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A house-hunting experience proved how we continue not to learn from history.

india Updated: May 09, 2012 22:30 IST
Santosh Kumar

The fat Punjabi lady waddled ahead, proudly showing us the apartment in one of Delhi's poshest colonies. My friend had just returned from the US and was looking for a place to stay. Soon, her husband arrived. At first he seemed to be not too impressed with us. We had come on urgent summons from the property dealer and hence were in our casuals. Since I was in my kurta-pyjama he asked me whether I was a politician. Seeing that he was not too comfortable with English, I replied in Hindi: "No, I was in the Foreign Service." He then rattled out the names of a few of my old colleagues. He wanted to know where were they now and how long did I work with them?

The talk then veered back to the apartment. We complimented him on its upkeep. He complained that he had to shell out a fortune to renovate it since previous French occupants had never bothered to keep the place clean. We said our goodbyes and promised to get back soon.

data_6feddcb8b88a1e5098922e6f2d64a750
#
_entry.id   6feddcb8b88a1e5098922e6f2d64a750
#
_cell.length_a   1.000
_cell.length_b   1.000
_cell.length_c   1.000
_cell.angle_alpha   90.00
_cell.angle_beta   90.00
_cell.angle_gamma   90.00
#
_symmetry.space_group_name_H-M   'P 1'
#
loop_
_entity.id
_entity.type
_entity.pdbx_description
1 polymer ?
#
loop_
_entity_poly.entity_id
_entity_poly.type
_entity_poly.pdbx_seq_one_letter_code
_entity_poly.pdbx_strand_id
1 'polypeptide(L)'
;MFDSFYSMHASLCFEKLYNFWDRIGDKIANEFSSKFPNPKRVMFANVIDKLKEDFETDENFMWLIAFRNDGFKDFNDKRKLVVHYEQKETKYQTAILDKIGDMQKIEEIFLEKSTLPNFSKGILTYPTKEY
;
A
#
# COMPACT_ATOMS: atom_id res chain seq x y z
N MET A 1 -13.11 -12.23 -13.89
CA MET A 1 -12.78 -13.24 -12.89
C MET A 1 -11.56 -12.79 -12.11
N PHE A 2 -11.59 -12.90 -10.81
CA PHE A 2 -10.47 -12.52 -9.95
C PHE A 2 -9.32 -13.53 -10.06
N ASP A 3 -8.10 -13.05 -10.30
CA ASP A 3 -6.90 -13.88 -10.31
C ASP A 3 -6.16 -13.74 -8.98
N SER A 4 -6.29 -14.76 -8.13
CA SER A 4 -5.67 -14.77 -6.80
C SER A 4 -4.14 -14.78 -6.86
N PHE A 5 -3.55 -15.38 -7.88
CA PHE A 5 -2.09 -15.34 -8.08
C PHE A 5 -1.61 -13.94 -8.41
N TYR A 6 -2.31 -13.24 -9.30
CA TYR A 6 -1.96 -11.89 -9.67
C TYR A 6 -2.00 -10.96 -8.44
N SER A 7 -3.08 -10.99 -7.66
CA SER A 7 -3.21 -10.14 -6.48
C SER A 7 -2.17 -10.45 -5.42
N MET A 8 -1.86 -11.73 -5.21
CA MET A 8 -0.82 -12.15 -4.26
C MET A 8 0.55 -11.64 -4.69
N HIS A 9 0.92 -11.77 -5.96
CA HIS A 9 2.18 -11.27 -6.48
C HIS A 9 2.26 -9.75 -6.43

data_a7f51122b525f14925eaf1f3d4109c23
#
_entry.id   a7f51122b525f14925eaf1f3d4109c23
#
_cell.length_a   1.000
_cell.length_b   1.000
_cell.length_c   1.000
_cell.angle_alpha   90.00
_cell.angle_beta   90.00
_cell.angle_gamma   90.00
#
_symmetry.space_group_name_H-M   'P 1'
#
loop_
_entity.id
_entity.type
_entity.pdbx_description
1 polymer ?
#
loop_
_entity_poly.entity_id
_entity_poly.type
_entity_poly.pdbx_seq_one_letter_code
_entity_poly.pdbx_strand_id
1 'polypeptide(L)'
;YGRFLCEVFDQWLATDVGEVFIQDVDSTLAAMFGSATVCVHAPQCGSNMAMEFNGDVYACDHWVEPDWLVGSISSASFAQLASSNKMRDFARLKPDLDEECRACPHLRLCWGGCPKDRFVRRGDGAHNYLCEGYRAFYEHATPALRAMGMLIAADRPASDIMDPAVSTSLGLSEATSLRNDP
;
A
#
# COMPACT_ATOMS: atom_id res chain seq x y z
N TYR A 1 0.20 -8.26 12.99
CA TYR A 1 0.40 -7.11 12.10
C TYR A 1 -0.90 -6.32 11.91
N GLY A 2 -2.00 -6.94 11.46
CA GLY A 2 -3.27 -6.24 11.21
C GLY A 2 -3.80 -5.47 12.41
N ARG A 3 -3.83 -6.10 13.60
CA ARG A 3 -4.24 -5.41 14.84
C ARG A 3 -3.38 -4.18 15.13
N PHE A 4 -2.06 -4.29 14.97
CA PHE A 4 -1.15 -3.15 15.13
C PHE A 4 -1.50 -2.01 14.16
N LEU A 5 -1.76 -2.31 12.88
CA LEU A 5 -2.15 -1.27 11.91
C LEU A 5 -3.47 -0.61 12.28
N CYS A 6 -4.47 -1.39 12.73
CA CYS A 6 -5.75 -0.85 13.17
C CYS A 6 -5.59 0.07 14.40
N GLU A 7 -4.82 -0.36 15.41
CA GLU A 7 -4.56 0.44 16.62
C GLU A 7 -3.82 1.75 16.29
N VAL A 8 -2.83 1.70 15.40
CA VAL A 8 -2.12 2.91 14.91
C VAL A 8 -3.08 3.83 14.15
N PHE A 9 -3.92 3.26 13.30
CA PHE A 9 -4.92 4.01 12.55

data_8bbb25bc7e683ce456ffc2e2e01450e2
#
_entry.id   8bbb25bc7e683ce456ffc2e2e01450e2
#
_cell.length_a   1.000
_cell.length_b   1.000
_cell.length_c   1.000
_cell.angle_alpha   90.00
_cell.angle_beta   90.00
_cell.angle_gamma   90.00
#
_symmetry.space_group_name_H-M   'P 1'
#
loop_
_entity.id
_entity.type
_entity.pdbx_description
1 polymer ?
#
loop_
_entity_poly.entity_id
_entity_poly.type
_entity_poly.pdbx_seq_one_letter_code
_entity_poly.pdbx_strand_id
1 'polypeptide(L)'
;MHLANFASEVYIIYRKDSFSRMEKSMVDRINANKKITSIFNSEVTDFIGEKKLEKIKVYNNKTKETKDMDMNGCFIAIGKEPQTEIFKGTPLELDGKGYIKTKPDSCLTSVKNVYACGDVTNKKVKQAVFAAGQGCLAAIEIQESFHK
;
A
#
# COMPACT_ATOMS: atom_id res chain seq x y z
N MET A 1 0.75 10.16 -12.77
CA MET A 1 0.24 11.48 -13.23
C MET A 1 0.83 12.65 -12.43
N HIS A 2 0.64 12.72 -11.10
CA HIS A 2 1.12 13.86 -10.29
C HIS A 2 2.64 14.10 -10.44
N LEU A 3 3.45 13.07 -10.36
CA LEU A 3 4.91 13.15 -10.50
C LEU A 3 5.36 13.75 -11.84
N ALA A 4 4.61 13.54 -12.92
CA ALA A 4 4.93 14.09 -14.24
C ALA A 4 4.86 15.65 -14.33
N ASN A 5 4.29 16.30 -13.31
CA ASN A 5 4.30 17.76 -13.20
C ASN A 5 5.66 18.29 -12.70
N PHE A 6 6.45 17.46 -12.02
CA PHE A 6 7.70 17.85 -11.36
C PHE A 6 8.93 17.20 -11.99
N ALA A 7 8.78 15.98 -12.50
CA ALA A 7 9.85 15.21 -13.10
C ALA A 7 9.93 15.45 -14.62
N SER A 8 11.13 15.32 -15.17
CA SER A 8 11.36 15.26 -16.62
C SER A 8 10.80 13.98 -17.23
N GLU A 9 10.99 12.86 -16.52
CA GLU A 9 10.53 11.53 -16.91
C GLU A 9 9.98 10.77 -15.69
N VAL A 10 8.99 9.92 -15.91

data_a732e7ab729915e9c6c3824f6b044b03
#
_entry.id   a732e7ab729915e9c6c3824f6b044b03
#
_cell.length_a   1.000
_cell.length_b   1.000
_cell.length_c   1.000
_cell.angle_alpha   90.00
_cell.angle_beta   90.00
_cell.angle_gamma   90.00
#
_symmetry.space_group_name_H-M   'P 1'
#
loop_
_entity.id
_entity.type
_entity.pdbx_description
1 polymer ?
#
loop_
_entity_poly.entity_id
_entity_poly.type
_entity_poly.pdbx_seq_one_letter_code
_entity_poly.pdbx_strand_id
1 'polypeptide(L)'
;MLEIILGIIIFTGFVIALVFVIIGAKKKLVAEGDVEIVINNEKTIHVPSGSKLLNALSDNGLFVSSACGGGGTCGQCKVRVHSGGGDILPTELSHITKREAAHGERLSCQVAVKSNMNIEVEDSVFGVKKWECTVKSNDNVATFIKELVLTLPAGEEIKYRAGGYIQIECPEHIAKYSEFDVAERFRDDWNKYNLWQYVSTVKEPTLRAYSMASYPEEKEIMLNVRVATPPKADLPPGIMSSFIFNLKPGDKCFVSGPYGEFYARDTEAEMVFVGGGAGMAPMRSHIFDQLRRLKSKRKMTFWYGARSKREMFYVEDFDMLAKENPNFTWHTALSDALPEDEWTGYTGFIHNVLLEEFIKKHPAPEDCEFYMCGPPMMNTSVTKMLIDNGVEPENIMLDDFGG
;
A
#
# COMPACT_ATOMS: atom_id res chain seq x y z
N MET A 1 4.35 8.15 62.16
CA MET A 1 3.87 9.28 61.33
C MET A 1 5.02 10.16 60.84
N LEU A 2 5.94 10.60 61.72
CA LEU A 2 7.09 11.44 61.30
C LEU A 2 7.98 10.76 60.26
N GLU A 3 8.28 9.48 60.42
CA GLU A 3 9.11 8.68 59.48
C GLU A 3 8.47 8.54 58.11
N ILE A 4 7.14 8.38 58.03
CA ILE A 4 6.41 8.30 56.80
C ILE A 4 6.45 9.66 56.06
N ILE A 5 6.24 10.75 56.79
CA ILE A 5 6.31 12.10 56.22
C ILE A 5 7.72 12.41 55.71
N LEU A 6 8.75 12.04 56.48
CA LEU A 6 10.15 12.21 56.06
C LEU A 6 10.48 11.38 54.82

On the way back, I joked that we might get the flat at a cheaper rate thanks to my diplomatic background. Imagine my surprise when the agent rang up to say that the owner would not let it out to my friend. He said the odds were against us to begin with. Owners of high-end apartments preferred foreigners or at best someone from a foreign company. Nevertheless the agent claimed that he might have persuaded the owner but for a fatal mistake - my presence! There were several commandments for flat seekers, he said:

--Never bring a bureaucrat, they are bad news.

--Even if you were one, never admit to it.

--Come only in a chauffeur-driven car.

--Never bring anyone in Indian clothes.

--Never speak Hindi. English should be the language of communication, preferably with an American accent.

It was a cultural shock for us. Was this not a throwback to colonial times, we wondered.

Perhaps the owner was suffering from some sort of fear psychosis. Here he was, sitting on a property worth crores. What would happen if the Indian lessee refused to vacate? His attitude also showed a deep distrust of legal recourse being effective. Won't it take years for him to get justice from our courts? And won't the police demand bribes to carry out court orders? It is weaknesses within our judicial systems that were responsible for his 'colony-ialism'.

In that sense we continue not to learn from history.

Santosh Kumar is senior consultant, ICRIER, and a former diplomat. The views expressed by the author are personal.